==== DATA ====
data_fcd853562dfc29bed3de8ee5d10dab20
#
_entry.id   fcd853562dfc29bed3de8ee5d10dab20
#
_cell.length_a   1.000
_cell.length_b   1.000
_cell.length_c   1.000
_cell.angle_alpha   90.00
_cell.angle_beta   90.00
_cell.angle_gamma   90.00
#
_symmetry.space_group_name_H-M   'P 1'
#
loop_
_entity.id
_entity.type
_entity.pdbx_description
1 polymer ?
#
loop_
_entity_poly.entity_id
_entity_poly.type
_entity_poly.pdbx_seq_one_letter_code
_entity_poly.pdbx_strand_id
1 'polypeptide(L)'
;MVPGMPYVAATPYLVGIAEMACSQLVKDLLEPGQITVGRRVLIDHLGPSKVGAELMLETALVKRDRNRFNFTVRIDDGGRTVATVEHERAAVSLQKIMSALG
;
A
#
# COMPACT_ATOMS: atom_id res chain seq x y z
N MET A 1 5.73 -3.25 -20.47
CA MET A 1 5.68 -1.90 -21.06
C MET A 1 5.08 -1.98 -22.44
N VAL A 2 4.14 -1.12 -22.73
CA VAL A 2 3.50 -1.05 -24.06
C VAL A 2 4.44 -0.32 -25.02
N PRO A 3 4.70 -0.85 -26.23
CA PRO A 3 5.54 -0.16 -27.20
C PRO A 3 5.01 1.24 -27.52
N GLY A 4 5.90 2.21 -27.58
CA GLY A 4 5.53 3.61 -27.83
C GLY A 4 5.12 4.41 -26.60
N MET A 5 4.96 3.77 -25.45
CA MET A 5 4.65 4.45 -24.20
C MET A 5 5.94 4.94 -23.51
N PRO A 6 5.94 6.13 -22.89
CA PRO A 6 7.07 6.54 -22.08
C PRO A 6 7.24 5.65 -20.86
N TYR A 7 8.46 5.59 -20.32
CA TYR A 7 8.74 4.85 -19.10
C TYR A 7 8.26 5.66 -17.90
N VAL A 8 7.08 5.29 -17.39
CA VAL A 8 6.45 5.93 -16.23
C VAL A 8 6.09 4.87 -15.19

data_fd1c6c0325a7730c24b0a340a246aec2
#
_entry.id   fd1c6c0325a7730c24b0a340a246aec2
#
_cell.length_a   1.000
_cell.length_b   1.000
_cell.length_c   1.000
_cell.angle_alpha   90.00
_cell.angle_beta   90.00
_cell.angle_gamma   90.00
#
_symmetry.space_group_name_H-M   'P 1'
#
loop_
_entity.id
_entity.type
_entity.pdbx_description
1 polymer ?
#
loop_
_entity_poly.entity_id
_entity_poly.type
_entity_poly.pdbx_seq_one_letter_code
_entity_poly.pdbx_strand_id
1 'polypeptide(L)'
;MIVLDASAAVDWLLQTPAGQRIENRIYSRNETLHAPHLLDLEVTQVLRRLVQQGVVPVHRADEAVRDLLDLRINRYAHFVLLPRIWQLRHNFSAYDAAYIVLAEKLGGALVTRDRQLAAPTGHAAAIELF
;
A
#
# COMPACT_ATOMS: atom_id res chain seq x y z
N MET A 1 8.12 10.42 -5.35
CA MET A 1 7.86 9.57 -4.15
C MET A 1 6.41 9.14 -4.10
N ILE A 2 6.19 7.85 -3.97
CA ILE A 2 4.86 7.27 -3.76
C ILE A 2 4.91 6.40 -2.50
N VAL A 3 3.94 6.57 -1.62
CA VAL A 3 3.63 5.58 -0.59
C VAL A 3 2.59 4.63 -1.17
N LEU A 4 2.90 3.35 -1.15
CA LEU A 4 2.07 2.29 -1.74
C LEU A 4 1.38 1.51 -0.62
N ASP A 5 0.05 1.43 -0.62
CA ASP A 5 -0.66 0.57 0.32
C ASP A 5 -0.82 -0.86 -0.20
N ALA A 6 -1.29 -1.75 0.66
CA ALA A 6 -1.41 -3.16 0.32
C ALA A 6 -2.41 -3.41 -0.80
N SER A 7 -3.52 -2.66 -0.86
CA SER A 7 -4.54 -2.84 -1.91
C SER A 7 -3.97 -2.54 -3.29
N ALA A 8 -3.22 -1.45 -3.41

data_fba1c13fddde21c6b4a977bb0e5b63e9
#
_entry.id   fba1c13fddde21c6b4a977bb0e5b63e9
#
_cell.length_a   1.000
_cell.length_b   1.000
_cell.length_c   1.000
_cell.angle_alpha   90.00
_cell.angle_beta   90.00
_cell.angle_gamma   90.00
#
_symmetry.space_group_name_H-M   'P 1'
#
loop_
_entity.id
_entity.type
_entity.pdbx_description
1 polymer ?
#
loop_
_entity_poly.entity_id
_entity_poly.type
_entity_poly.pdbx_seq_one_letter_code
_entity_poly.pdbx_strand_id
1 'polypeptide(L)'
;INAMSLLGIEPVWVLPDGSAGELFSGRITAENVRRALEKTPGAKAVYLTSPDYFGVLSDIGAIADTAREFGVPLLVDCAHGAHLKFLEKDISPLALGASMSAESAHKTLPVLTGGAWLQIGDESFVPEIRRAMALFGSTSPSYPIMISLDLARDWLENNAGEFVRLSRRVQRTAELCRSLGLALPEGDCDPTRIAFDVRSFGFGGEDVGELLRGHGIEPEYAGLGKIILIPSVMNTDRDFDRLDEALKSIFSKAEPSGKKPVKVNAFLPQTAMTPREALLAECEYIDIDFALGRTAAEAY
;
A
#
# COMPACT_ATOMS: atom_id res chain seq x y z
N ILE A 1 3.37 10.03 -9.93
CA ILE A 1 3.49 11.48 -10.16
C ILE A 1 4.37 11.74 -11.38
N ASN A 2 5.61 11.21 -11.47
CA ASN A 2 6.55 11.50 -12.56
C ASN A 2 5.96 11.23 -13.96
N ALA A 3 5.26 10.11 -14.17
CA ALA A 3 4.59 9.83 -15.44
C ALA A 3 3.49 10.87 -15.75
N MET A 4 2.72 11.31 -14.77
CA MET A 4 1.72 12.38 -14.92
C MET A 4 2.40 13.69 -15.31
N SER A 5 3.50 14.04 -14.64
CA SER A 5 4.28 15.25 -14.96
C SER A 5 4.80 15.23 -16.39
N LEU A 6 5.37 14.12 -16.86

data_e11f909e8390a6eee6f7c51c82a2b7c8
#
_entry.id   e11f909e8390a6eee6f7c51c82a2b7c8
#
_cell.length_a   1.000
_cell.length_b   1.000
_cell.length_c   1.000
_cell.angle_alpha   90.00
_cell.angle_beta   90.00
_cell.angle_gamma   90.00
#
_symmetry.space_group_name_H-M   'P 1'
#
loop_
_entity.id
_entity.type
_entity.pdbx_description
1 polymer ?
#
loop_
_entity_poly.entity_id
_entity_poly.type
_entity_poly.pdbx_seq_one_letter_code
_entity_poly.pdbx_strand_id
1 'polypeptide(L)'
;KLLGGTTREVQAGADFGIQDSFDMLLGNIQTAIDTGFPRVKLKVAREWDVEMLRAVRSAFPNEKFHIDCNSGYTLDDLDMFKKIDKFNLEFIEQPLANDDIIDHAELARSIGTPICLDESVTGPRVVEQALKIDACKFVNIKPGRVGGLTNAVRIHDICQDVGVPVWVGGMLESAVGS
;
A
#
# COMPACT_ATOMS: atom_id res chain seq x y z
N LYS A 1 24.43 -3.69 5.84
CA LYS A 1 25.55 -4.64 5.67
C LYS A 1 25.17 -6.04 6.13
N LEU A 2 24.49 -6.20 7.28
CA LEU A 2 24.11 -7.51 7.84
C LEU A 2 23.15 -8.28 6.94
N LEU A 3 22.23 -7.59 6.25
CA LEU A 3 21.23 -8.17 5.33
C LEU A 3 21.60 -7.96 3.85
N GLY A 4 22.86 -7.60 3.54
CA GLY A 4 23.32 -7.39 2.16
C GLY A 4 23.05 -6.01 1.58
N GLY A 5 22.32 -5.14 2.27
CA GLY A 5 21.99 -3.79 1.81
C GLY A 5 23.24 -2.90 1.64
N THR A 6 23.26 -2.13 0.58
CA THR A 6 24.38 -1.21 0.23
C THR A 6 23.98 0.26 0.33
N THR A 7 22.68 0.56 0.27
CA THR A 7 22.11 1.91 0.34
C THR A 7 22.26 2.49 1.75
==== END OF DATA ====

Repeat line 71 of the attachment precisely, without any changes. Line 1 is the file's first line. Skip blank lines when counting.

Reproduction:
_entity.pdbx_description